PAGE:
Fill Me In
The local youth-development non-profit organisation *Scape has long focused on building on the interests of Singaporean youth. *ScapeEsports is among one of the body’s many initiatives to date, with a focus on training esports professionals in Singapore. In the latest of its workshops on offer, *Scape has obtained a collaboration with renowned streaming platform Twitch.
Wait, *Scape and Twitch?
The collaboration entails workshops and masterclasses that are set to support over 300 aspiring youth content creators in Singapore. Young people who want to turn their passion for streaming into reality can map their futures on the advice and insights that only an industry leader such as Twitch could provide.
So what’s the game plan?
This team-up entails two main workshop paths, namely Gateway and Pathway, which will allow both new and experienced streamers the opportunity to learn the tricks of the trade, from audience engagement and growth to content curation, as well as the other aspects of what makes a good streaming channel.
The workshops will also provide guidance on the technical aspects of streaming, including lighting, audio, and how to put analytics to good use. To top it all off, participants will also gain access to mentorship sessions from popular streamers like Deborah “Wolfsbanee” Sim, Andrew “Sombrero” Philippou, and Andrew Fidelis.
Sunita Kaur, Senior Vice President of Twitch, Asia Pacific, said, “Twitch has grown to become a highly-engaged global community of millions who come together to experience the next generation of live, interactive entertainment, whether it’s gaming, music, sports or art.”
How do the programmes differ?
Both Gateway and Pathway programmes will cater to attendees differently.
If you were for a low-commitment overview on what streaming might be like for you, you might just have missed out on attending Gateway. Gateway was what kickstarted the collaboration between *Scape and Twitch, with a casual one-day complimentary workshop programme that took place on 26 September 2020, from 2 to 6 pm.
The introductory programme featured representatives from Twitch and the local streaming industry, including Philppou and Sim, Fidelis, and Gareth Reynolds, Product Manager at XSplit.
Apart from audience engagement techniques and hardware/software requirements, the agenda also included educational elements about Singapore’s streaming landscape.
Alternatively, youth geared for a serious future in streaming are going to want to look towards Pathway, a programme catered toward developing the talent of aspiring local streamers. The programme is jam-packed with useful resources, and aspiring streamers can expect to have access to a series of masterclasses, one-on-one mentoring sessions, sharing sessions by mentors, content review sessions, and community meetups!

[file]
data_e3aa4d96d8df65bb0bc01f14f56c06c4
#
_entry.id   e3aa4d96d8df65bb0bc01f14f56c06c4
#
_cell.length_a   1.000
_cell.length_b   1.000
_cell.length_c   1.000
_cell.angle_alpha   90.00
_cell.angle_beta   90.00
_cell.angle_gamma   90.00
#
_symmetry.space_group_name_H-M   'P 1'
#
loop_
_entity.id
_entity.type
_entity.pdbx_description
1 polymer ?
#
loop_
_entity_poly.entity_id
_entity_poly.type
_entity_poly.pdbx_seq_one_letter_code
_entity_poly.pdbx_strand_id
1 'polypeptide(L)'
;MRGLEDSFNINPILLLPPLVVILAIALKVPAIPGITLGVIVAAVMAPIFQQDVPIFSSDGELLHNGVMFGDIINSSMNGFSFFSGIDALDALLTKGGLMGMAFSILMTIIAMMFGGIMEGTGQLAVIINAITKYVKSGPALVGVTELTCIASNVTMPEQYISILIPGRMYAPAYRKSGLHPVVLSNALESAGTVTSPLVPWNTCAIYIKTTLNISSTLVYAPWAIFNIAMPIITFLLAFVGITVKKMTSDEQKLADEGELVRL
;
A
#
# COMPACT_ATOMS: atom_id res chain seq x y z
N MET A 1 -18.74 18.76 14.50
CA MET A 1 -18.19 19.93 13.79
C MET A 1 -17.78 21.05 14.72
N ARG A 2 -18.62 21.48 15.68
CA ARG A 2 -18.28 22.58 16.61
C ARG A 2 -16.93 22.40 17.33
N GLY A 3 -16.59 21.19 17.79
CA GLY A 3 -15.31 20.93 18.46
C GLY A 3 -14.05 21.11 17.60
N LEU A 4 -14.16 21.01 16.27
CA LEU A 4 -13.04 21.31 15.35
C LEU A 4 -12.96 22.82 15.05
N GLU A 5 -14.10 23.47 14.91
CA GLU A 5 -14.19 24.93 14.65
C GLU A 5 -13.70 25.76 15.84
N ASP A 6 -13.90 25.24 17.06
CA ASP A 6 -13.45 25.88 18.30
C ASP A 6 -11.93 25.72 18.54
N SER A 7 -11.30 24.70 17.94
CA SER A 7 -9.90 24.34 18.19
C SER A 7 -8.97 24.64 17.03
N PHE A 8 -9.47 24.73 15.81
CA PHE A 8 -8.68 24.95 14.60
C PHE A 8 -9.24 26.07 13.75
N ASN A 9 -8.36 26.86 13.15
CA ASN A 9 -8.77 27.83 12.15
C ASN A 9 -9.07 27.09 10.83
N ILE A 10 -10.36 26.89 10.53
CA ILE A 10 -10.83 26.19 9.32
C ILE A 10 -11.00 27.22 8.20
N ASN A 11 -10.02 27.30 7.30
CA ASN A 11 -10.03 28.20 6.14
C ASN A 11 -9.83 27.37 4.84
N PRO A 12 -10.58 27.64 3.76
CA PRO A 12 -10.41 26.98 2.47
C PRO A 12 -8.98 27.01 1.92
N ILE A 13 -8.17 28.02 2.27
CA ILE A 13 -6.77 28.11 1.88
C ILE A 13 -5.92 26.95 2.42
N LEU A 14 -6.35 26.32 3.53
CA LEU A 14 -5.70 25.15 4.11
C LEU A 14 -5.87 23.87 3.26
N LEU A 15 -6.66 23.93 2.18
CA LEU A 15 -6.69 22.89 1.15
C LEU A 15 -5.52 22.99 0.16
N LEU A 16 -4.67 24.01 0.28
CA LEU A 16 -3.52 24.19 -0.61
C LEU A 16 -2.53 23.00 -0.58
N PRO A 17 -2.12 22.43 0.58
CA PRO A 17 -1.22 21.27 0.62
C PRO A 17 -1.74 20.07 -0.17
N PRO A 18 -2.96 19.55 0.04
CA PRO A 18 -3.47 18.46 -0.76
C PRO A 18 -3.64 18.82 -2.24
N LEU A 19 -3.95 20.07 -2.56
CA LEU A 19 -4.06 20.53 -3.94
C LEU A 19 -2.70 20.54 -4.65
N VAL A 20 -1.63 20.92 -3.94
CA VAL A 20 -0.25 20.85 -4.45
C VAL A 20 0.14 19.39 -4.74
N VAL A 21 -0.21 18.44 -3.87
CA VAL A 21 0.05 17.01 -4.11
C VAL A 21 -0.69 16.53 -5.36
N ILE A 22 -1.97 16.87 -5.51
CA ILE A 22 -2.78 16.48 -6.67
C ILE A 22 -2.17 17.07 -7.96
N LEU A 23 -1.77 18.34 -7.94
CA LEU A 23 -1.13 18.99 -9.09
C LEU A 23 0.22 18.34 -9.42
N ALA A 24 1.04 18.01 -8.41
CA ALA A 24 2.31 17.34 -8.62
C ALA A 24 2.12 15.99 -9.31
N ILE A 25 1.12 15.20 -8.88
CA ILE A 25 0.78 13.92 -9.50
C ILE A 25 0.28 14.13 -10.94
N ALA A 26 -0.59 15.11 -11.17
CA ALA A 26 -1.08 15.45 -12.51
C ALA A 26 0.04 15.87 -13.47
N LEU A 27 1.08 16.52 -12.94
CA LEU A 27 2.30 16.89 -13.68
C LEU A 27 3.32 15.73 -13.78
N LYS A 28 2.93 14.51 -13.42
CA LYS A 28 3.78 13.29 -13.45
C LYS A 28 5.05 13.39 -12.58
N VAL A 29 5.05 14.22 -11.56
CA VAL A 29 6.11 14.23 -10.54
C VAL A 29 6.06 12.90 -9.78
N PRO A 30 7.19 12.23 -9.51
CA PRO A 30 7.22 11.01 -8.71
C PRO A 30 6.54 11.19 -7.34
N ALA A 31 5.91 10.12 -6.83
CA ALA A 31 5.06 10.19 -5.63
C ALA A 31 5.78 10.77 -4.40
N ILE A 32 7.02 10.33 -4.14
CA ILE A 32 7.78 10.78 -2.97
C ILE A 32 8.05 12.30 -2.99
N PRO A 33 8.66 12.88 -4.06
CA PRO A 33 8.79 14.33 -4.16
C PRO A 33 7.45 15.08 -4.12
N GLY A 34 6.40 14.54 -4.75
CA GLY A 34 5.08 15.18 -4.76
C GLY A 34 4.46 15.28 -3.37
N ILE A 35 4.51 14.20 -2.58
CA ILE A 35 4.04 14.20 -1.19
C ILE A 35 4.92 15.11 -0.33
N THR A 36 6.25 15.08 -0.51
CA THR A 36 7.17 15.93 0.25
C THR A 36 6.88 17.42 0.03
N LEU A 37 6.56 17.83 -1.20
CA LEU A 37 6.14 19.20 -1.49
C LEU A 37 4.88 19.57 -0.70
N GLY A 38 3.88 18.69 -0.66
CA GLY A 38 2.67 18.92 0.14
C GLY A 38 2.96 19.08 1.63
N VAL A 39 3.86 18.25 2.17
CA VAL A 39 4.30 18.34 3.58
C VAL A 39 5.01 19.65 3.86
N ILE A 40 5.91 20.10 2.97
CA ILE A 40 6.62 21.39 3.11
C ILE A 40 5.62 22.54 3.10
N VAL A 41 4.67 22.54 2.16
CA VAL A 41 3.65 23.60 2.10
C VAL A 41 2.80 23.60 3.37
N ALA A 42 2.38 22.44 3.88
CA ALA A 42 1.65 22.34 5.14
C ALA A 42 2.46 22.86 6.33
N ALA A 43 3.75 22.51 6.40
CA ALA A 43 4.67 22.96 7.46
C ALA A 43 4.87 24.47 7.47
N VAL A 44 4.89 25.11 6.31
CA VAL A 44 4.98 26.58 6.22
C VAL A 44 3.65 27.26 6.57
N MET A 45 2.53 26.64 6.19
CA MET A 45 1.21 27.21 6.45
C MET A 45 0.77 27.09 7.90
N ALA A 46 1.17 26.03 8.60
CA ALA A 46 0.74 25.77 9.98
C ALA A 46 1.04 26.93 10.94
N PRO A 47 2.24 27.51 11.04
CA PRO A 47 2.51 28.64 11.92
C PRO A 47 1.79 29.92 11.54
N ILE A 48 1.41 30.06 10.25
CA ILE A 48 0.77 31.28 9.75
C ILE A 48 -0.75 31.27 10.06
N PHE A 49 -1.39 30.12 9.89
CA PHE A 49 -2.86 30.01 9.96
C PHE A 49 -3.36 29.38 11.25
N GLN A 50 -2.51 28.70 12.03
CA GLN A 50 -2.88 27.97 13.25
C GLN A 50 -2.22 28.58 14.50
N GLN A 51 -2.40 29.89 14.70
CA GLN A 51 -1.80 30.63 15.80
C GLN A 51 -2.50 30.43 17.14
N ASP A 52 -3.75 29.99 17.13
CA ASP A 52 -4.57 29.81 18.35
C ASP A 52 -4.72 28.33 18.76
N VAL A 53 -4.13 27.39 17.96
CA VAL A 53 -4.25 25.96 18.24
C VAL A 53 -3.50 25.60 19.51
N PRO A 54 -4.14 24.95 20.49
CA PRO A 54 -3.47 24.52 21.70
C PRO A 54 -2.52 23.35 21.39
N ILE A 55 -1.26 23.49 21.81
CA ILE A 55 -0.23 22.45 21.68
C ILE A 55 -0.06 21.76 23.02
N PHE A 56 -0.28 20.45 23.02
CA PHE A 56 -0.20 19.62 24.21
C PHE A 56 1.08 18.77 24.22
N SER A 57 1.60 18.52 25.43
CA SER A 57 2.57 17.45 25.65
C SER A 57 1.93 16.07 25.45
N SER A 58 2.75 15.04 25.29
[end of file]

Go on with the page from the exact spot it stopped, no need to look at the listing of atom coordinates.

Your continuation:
If Pathway sounds engaging enough to you, the impact that it can make toward your future in streaming is indeed sizable. This is particularly so with the programme aiming to provide an opportunity for trainee streamers to attain a “Partner” status on Twitch, given that the right digital skills are hard to self-learn.
Being a Twitch Partner could give any streamer a much-needed signal boost, and is a step ahead of the Affiliate status. Being a Partner allows streamers to accept channel subscriptions and ads, both of which can go a long way in helping fuel monetisation. Partners also have dibs on quality viewing options for their channel and have transcodes for all their broadcasts.
On the company’s website, Twitch says it’s looking for role models to the community. There’s no doubting that requirements are stringent, so the Pathway programme might just be the best way for streamers to build a good reputation in the eyes of Twitch, as well as maintaining good one-on-one relations with the company’s contact points for the programme.
How Can Youth Be Kept Safe While Streaming?
Given that Twitch is on a lookout only for “good role models” to be its Partners, one is inclined to believing that the company is responsible for its community management. Part of this responsibility involves creating a safe digital space for everyone, especially in streaming circumstances where live interactions take place in a matter of seconds.
In this aspect, Kenneth Neo from *Scape says the programme will help to directly address some young streamers’ concerns, while also ensuring their gradual safety, especially in situations where youth are unsure how much to share about themselves, and when they cross the line.
Neo said that mentors would be able to help guide youth through their streaming endeavours, even offering feedback such as “this week you shared too much about yourself”, with regards to personalism.
Digital Skill Sets in a Post-Pandemic World
“The Covid-19 pandemic has highlighted the urgent need to accelerate digital skills development,” said Ivy Lim, Executive Director of *Scape.
A large part of the collaboration between *Scape and Twitch is in ensuring that the digital generation of youth is able to keep their interests sustainable. In times where the world remains connected over the internet, streaming platforms like Twitch help humanise digital relationships and connection. And the numbers speak for themselves.
According to Twitch, about 63% of the entire Asia Pacific online population and 1.3 billion people across the region identifies as gamers. And in 2019, the number of streamers from Asia on Twitch saw a whopping doubling in size.
This collaboration between *Scape and Twitch is one that’s worth paying attention to, particularly with Singapore’s burgeoning position as a technology hub in Asia. And if you’re a streamer looking to fast-track your passion, you won’t regret getting in on this. Being a Twitch Partner has never been so well within your reach.